Rashtriya Ispat Nigam Ltd (RINL) Chairman PK Bishnoi sees a lot of minuses in the proposed merger with Steel Authority of India Ltd (SAIL), despite the positives like availability of coal and iron ore. SAIL Chairman SK Roongta recently proposed the merger of the two central government-owned steel makers.
The central government-owned RINL operates a steel plant at Visakhapatnam, and is planning to raise its capacity to 16 million tonne over the next decade.
Bishnoi, who was in Mumbai to attend a conference, told Hindustan Times: "RINL was formed after a political struggle. There are political issues attached to the proposed merger, which the government has to decide on."
In a telephonic interview, Bishnoi pointed out that the merger would have obvious advantages for RINL, including the availability of captive raw materials like coal and iron ore. RINL’s applications for captive mines have been pending with state governments, Bishnoi added.
According to the RINL chairman, there are negative sides to the proposed merger as well. “Decision-making in a small company is quicker and faster. A bigger company has its own way of taking decisions, which is often slower and there are more bureaucratic procedures involved.”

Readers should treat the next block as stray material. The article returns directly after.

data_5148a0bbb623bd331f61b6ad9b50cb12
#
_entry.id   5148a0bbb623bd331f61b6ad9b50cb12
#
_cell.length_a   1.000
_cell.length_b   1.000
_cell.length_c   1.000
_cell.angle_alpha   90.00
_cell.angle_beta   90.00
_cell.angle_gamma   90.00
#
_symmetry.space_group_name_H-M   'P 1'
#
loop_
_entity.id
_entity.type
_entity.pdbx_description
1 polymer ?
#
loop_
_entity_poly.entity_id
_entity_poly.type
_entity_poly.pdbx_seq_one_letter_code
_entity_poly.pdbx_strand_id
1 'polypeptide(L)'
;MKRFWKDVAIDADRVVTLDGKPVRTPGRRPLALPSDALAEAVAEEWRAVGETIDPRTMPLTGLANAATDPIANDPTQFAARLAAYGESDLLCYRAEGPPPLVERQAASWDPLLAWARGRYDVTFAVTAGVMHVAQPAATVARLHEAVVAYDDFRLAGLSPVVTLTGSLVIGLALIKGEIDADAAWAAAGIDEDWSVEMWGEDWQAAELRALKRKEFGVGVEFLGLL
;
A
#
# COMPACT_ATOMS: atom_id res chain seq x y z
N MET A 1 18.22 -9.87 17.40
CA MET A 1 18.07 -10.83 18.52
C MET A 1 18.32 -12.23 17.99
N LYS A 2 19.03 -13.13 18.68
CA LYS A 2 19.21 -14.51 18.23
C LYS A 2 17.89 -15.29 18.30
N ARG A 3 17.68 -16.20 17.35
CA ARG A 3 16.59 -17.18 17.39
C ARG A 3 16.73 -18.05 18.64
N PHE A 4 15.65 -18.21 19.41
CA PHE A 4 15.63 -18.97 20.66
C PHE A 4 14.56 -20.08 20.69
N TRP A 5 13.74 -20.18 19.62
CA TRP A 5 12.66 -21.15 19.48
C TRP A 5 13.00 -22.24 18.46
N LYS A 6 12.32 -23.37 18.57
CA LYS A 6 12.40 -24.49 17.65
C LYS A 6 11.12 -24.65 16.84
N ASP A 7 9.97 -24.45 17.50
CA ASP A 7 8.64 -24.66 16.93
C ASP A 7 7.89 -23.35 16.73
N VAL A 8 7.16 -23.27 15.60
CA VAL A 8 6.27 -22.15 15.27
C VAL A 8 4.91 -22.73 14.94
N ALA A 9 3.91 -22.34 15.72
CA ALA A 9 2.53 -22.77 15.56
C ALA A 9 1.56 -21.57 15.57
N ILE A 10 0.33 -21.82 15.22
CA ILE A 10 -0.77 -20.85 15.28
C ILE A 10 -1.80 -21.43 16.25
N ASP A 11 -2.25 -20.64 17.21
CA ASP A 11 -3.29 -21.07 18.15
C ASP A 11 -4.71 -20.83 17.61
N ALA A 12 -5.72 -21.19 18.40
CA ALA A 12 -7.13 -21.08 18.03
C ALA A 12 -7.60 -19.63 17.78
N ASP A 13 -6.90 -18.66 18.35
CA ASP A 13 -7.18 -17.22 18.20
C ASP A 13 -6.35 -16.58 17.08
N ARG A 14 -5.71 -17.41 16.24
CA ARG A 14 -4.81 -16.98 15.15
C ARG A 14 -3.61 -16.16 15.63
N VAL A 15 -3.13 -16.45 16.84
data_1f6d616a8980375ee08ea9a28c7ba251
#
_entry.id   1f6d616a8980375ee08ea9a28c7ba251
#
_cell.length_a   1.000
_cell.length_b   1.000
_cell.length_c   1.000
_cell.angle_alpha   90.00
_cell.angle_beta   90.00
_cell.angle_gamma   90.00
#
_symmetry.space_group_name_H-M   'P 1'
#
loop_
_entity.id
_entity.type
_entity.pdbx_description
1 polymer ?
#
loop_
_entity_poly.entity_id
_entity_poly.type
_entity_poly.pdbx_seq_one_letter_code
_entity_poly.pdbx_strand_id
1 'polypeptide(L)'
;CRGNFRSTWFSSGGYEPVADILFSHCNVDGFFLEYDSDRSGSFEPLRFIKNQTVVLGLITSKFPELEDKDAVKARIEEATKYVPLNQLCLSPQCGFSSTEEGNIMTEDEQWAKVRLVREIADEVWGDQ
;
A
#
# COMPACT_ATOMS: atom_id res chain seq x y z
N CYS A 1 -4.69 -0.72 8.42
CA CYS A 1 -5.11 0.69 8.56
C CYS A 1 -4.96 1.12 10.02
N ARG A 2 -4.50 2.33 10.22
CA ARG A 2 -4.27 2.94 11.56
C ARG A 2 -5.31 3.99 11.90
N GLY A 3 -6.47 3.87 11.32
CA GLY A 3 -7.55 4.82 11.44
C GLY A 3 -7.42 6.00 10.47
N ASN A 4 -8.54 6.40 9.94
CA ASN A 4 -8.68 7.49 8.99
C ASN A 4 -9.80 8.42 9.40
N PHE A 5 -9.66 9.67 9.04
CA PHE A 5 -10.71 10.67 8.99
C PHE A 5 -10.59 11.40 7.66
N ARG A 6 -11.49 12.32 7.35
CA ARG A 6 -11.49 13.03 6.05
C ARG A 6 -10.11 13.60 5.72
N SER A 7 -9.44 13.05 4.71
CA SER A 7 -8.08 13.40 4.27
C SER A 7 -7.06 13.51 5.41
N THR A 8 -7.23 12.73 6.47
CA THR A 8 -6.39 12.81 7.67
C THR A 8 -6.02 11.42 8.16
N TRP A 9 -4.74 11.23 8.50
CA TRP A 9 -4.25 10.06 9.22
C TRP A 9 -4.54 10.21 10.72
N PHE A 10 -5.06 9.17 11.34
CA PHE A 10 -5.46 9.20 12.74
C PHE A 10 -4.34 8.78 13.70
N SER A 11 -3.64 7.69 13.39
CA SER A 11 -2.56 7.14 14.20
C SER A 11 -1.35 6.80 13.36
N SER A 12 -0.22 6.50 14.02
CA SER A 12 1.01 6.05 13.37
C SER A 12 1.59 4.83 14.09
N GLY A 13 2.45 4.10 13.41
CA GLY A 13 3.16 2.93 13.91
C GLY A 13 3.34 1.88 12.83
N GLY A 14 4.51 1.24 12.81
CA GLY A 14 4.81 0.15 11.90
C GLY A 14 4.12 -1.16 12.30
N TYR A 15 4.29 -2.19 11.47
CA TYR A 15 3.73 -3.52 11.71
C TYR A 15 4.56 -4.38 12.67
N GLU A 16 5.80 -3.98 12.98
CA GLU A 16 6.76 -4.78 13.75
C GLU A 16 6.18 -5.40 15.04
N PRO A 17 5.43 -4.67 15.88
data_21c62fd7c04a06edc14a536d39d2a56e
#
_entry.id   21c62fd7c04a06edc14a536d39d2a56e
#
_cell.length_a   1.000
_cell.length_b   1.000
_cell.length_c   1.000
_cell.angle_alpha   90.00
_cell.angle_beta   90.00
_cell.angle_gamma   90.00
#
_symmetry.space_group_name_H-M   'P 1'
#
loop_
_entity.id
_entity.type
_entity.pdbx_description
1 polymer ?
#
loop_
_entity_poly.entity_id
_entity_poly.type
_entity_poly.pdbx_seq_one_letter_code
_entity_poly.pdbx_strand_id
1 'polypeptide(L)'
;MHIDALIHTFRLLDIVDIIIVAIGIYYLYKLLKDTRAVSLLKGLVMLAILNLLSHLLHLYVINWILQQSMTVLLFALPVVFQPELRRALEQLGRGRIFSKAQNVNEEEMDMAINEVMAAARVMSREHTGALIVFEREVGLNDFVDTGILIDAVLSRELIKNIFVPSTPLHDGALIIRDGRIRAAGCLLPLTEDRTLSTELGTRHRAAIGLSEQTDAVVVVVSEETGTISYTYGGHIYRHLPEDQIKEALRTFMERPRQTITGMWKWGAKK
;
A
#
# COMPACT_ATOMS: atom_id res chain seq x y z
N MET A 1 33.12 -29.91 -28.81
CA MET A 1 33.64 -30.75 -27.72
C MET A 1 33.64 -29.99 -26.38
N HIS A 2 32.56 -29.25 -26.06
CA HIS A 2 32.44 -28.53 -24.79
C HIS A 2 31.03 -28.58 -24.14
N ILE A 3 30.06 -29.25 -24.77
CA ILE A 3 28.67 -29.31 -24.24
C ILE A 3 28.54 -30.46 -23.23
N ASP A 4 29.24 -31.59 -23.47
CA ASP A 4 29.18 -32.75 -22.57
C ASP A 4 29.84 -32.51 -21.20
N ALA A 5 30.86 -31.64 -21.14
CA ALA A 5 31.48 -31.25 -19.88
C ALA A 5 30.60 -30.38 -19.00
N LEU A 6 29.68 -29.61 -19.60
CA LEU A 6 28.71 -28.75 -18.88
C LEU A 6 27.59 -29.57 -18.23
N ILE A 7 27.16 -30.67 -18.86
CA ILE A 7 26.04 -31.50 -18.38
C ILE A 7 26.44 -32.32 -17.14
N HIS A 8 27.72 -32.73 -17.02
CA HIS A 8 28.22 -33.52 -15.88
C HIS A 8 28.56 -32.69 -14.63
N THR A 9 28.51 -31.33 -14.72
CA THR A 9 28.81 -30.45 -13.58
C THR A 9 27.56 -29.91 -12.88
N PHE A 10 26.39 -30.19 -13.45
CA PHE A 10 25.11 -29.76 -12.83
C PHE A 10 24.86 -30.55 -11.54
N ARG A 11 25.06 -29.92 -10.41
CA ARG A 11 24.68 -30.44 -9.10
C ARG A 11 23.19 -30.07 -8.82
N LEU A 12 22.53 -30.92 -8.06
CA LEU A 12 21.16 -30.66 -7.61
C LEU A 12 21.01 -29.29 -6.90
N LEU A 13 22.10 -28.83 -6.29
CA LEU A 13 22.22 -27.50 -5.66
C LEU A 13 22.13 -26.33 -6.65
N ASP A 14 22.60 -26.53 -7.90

Bishnoi also cited culture as an issue in the proposed merger. "The cultural environment at the two companies are different," he said. When asked if he saw any major differences in culture, Bishnoi said: “I do not want to imply that there is something negative in the cultural environment at SAIL. What I want to say is that Visakhapatnam being a small place has a different culture that is also evident within the plant. Even Tata Steel and Corus have culture issues to sort out in their merger."
RINL was in the process of opening the tenders for stage two of its modernisation plan and would evaluate the bids later this month, Bishnoi added.